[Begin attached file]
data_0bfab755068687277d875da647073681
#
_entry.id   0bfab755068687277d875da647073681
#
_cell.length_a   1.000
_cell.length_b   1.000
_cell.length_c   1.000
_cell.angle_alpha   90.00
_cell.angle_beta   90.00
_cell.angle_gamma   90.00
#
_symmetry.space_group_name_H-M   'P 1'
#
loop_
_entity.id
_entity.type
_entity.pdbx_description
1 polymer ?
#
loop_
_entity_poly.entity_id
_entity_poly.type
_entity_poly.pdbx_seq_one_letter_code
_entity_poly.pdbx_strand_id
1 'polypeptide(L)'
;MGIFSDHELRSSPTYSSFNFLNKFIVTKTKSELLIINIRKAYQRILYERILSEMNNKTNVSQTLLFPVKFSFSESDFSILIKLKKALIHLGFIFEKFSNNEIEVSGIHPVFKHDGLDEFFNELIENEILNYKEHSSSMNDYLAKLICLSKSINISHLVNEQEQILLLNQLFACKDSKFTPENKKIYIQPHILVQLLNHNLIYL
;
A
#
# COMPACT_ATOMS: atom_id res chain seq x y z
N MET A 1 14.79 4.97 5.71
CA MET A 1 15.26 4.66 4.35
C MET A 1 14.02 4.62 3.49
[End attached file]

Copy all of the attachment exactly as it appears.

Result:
data_0bfab755068687277d875da647073681
#
_entry.id   0bfab755068687277d875da647073681
#
_cell.length_a   1.000
_cell.length_b   1.000
_cell.length_c   1.000
_cell.angle_alpha   90.00
_cell.angle_beta   90.00
_cell.angle_gamma   90.00
#
_symmetry.space_group_name_H-M   'P 1'
#
loop_
_entity.id
_entity.type
_entity.pdbx_description
1 polymer ?
#
loop_
_entity_poly.entity_id
_entity_poly.type
_entity_poly.pdbx_seq_one_letter_code
_entity_poly.pdbx_strand_id
1 'polypeptide(L)'
;MGIFSDHELRSSPTYSSFNFLNKFIVTKTKSELLIINIRKAYQRILYERILSEMNNKTNVSQTLLFPVKFSFSESDFSILIKLKKALIHLGFIFEKFSNNEIEVSGIHPVFKHDGLDEFFNELIENEILNYKEHSSSMNDYLAKLICLSKSINISHLVNEQEQILLLNQLFACKDSKFTPENKKIYIQPHILVQLLNHNLIYL
;
A
#
# COMPACT_ATOMS: atom_id res chain seq x y z
N MET A 1 14.79 4.97 5.71
CA MET A 1 15.26 4.66 4.35
C MET A 1 14.02 4.62 3.49